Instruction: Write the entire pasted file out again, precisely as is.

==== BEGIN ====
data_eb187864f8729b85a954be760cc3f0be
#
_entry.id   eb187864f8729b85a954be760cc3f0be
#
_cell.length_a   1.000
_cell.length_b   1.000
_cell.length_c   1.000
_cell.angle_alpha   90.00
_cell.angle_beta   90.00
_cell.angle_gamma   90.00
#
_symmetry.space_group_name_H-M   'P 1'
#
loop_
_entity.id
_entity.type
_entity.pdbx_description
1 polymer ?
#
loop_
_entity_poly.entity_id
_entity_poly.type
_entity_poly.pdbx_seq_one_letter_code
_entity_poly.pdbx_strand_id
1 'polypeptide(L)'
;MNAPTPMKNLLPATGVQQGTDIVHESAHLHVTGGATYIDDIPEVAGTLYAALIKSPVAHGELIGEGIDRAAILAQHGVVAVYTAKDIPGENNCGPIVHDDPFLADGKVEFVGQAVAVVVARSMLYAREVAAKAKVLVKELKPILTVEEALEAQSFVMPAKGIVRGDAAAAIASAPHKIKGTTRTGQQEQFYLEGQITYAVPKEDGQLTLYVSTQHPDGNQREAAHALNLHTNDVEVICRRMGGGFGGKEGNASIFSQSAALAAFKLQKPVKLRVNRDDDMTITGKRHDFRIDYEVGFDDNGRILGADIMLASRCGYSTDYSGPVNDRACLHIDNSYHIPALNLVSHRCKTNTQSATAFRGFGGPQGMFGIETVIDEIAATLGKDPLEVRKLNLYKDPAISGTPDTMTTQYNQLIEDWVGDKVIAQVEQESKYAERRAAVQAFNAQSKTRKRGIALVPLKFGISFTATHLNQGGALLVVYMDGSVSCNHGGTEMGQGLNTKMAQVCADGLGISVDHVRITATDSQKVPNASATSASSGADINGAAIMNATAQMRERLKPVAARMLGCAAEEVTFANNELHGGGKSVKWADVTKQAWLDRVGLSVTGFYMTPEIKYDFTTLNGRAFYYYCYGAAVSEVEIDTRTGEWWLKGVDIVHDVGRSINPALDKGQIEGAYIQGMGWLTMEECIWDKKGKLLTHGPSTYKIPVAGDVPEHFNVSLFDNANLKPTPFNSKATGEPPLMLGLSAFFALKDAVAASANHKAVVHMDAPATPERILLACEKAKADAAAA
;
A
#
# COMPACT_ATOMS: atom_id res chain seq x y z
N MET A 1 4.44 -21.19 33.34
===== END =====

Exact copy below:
data_eb187864f8729b85a954be760cc3f0be
#
_entry.id   eb187864f8729b85a954be760cc3f0be
#
_cell.length_a   1.000
_cell.length_b   1.000
_cell.length_c   1.000
_cell.angle_alpha   90.00
_cell.angle_beta   90.00
_cell.angle_gamma   90.00
#
_symmetry.space_group_name_H-M   'P 1'
#
loop_
_entity.id
_entity.type
_entity.pdbx_description
1 polymer ?
#
loop_
_entity_poly.entity_id
_entity_poly.type
_entity_poly.pdbx_seq_one_letter_code
_entity_poly.pdbx_strand_id
1 'polypeptide(L)'
;MNAPTPMKNLLPATGVQQGTDIVHESAHLHVTGGATYIDDIPEVAGTLYAALIKSPVAHGELIGEGIDRAAILAQHGVVAVYTAKDIPGENNCGPIVHDDPFLADGKVEFVGQAVAVVVARSMLYAREVAAKAKVLVKELKPILTVEEALEAQSFVMPAKGIVRGDAAAAIASAPHKIKGTTRTGQQEQFYLEGQITYAVPKEDGQLTLYVSTQHPDGNQREAAHALNLHTNDVEVICRRMGGGFGGKEGNASIFSQSAALAAFKLQKPVKLRVNRDDDMTITGKRHDFRIDYEVGFDDNGRILGADIMLASRCGYSTDYSGPVNDRACLHIDNSYHIPALNLVSHRCKTNTQSATAFRGFGGPQGMFGIETVIDEIAATLGKDPLEVRKLNLYKDPAISGTPDTMTTQYNQLIEDWVGDKVIAQVEQESKYAERRAAVQAFNAQSKTRKRGIALVPLKFGISFTATHLNQGGALLVVYMDGSVSCNHGGTEMGQGLNTKMAQVCADGLGISVDHVRITATDSQKVPNASATSASSGADINGAAIMNATAQMRERLKPVAARMLGCAAEEVTFANNELHGGGKSVKWADVTKQAWLDRVGLSVTGFYMTPEIKYDFTTLNGRAFYYYCYGAAVSEVEIDTRTGEWWLKGVDIVHDVGRSINPALDKGQIEGAYIQGMGWLTMEECIWDKKGKLLTHGPSTYKIPVAGDVPEHFNVSLFDNANLKPTPFNSKATGEPPLMLGLSAFFALKDAVAASANHKAVVHMDAPATPERILLACEKAKADAAAA
;
A
#
# COMPACT_ATOMS: atom_id res chain seq x y z
N MET A 1 4.44 -21.19 33.34